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One of our local churches sent over lunch for the whole department the other day. They went to a deli and had roast beef, turkey, and ham sliced and individual bag's in sacks with bread,chips fruit and desert in every bag along with condiments. They sent more bags than we have officers, I happened to drop by the department to check up on everyone and was invited to take a bag home for my wife & myself. I can tell you that gesture was greatly appreciated by all. They included this note in each lunch sack.

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  • Glenn changed the title to Front line workers

I suggest key fobs with the word "invictus" struck into them.  That is Latin for "unconquered." "Vis et invictus" would be "strong and unconquered."  John can correct me if I have an ending incorrect.

For food, I suggest, high quality chocolate.  One of the active ingredients in chocolate is theobromine which translates to "food of the gods."  When my late wife was fighting blood cancer I couldn't do anything to help her medically which was very frustrating but I could do what I could to keep her spirits up which helps medically.  One of the things I did was to make sure that she always had within reach a sufficient quantity of weapons grade chocolate.  Besides being a very tough lady I hope that my efforts helped her gallantly fight it for over 6 years until it took her.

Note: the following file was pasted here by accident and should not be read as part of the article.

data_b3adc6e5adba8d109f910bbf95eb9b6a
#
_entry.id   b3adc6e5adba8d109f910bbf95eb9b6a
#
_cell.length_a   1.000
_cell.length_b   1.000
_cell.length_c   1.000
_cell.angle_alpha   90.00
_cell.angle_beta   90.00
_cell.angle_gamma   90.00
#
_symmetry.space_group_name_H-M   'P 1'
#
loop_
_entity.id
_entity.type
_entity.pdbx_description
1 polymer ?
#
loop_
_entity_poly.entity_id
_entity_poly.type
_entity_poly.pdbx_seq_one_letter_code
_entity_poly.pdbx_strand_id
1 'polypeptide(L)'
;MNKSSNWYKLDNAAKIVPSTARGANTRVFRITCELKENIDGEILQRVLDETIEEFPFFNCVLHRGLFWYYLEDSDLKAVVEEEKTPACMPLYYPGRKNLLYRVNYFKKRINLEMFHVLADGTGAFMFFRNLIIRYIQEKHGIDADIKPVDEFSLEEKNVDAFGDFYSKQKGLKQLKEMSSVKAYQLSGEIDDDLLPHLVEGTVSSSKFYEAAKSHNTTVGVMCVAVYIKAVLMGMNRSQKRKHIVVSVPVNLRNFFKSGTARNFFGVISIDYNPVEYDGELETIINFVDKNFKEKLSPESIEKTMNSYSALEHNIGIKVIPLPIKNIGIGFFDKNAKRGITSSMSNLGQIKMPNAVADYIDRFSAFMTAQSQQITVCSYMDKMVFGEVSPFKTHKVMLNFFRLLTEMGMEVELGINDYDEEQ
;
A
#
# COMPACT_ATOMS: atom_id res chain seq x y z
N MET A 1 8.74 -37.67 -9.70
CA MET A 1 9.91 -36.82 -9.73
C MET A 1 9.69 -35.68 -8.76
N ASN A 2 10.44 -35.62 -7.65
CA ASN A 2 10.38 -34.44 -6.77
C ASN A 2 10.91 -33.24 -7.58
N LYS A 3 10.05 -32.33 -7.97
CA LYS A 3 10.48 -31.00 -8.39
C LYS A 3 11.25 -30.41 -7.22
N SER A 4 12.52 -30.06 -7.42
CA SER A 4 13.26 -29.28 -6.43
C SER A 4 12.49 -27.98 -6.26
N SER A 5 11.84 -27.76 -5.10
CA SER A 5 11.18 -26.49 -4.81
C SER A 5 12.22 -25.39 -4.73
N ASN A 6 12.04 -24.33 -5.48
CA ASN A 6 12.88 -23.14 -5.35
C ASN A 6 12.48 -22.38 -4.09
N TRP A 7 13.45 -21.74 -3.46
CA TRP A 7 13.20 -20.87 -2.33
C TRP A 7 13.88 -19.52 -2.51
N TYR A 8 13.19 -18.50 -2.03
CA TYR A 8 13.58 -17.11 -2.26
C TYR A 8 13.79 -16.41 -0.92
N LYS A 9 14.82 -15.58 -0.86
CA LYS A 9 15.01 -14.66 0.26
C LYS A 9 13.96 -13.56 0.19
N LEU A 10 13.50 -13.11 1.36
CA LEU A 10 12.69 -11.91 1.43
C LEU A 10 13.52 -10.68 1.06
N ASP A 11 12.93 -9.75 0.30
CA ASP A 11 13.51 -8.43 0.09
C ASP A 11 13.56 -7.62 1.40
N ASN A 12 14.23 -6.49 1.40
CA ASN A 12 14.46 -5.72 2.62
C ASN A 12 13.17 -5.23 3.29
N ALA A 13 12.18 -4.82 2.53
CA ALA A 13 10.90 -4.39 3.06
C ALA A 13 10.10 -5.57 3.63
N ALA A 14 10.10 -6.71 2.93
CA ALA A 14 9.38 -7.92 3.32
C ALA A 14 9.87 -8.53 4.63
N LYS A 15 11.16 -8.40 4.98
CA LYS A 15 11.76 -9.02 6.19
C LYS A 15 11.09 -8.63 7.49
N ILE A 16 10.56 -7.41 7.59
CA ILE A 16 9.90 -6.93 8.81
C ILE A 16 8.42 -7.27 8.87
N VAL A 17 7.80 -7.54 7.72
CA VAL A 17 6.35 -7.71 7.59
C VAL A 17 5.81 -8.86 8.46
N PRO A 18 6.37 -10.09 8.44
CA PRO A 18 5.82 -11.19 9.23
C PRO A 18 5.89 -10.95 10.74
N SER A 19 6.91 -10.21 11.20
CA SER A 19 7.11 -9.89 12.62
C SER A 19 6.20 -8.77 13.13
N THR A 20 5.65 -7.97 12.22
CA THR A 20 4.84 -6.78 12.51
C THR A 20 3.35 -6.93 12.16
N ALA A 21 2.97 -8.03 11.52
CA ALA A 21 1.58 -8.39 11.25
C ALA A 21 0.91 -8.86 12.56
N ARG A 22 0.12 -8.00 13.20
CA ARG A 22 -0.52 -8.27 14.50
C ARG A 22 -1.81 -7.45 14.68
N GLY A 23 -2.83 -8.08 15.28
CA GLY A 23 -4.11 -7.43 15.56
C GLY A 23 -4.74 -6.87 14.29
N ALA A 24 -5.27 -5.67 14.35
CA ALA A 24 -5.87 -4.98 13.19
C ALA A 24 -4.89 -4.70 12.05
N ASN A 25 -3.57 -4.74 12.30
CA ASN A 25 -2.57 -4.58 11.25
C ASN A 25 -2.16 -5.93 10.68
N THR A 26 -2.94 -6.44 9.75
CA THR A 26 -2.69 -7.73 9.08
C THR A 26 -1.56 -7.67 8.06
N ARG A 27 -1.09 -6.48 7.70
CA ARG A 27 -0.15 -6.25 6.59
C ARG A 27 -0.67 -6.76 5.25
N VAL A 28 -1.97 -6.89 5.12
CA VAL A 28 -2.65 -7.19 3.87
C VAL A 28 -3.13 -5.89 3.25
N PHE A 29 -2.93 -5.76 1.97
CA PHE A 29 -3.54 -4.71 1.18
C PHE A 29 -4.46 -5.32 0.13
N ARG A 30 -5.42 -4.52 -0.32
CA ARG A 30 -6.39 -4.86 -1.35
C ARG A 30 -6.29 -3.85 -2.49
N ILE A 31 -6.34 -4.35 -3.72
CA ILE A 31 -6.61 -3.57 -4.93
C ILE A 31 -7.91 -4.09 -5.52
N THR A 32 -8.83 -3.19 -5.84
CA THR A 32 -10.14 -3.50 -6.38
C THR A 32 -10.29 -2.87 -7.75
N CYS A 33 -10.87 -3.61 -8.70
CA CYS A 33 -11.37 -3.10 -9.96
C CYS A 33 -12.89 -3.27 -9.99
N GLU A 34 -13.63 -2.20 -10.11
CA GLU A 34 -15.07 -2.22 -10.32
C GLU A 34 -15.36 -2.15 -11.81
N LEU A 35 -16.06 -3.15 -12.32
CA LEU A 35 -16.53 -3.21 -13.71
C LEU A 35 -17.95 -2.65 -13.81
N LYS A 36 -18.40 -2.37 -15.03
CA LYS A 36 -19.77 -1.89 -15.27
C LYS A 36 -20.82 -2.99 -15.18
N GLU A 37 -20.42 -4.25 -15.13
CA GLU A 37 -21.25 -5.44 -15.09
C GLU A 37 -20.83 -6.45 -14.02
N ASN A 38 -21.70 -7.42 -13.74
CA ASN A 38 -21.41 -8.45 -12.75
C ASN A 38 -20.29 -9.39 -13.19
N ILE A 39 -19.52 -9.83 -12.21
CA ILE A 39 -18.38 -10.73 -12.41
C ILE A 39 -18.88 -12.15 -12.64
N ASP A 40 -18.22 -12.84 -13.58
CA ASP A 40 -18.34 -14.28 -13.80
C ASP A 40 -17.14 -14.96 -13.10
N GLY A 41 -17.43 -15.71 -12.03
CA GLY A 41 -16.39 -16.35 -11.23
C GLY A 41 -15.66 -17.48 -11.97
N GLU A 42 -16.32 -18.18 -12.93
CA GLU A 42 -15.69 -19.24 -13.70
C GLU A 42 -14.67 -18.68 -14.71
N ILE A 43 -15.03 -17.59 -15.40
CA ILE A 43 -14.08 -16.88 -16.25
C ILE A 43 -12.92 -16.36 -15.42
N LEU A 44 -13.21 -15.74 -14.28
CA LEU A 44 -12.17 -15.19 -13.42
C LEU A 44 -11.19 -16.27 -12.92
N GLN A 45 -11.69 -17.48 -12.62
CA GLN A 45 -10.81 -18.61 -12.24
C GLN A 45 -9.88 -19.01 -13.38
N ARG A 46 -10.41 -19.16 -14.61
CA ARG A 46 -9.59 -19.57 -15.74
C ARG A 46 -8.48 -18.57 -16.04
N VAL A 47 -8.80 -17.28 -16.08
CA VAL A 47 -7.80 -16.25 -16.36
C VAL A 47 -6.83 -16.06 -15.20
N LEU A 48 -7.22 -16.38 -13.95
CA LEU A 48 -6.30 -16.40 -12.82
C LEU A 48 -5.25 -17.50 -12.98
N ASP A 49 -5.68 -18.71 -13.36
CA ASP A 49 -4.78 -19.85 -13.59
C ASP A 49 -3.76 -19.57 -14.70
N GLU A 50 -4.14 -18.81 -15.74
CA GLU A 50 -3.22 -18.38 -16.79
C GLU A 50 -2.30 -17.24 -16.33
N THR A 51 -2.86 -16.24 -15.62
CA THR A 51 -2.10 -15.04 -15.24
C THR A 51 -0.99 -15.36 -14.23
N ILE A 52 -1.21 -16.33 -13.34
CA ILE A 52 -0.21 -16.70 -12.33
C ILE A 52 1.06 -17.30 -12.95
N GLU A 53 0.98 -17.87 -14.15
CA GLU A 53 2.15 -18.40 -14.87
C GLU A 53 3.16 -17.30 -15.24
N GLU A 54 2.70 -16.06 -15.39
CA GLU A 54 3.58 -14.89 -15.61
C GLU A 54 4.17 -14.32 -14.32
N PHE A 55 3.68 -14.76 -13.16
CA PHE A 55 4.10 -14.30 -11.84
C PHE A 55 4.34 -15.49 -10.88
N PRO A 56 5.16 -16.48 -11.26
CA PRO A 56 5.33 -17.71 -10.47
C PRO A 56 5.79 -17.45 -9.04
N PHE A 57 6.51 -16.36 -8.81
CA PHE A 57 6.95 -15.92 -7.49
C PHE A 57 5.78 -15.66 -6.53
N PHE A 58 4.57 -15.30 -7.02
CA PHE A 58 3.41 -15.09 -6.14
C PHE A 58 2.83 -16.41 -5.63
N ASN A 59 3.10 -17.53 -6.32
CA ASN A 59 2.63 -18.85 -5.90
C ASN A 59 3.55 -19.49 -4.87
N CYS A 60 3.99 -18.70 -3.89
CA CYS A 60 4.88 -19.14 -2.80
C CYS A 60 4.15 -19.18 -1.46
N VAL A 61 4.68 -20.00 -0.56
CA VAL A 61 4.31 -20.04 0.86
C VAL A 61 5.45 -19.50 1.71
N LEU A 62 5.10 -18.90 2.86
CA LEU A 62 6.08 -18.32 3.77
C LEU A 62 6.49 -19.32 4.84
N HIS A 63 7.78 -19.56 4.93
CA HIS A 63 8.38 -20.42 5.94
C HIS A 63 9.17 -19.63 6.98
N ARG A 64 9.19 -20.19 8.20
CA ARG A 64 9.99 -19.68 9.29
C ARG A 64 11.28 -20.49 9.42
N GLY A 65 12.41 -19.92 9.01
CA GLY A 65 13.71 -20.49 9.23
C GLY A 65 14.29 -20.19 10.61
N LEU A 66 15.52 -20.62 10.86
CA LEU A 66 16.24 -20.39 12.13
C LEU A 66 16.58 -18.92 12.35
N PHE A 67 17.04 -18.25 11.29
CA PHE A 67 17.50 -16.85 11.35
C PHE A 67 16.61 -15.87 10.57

Chocolate can be set out at a nurses' station or break room so that folk can grab some when the have the desire and a chance.

"By hammer and hand all arts do stand." 

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  These are all great ideas and thoughts.  She just moved in this summer and doesn't talk much about what goes on but I would like to do something more than just saying thanks.  I plan to clear her driveway and walks if it ever gets around to snowing, I certainly have enough time on my hands.  I'd like to volunteer some of that time somehow but pretty much have to be careful not to catch the virus due to circumstances.  I donate some but can't do much really constructive, being cooped up in the house.  Forging or metal art is out, my tools are all packed up.  Im going to make a sign tomorrow and find out what dept I can send some chow or snacks to.  I have needed care before so I appreciate what these people do.  All of them.  

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14 hours ago, George N. M. said:

"Vis et invictus" would be "strong and unconquered."  John can correct me if I have an ending incorrect.

"Fortis et Invictus" would be better; "Vis" is second person singular of the verb "to wish".

If you're doing pizza or the like, remember to include something for the vegans and vegetarians; they are no less deserving of our support.

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John:  I was taking "vis" from the medieval legal formulation "vis et arma" which is the legal formulation used to describe a break in of someones property "with strength/force and arms."  I do agree that "fortis" is probably the better construction for the connotation of being strong of character and will.

"By hammer and hand all arts do stand."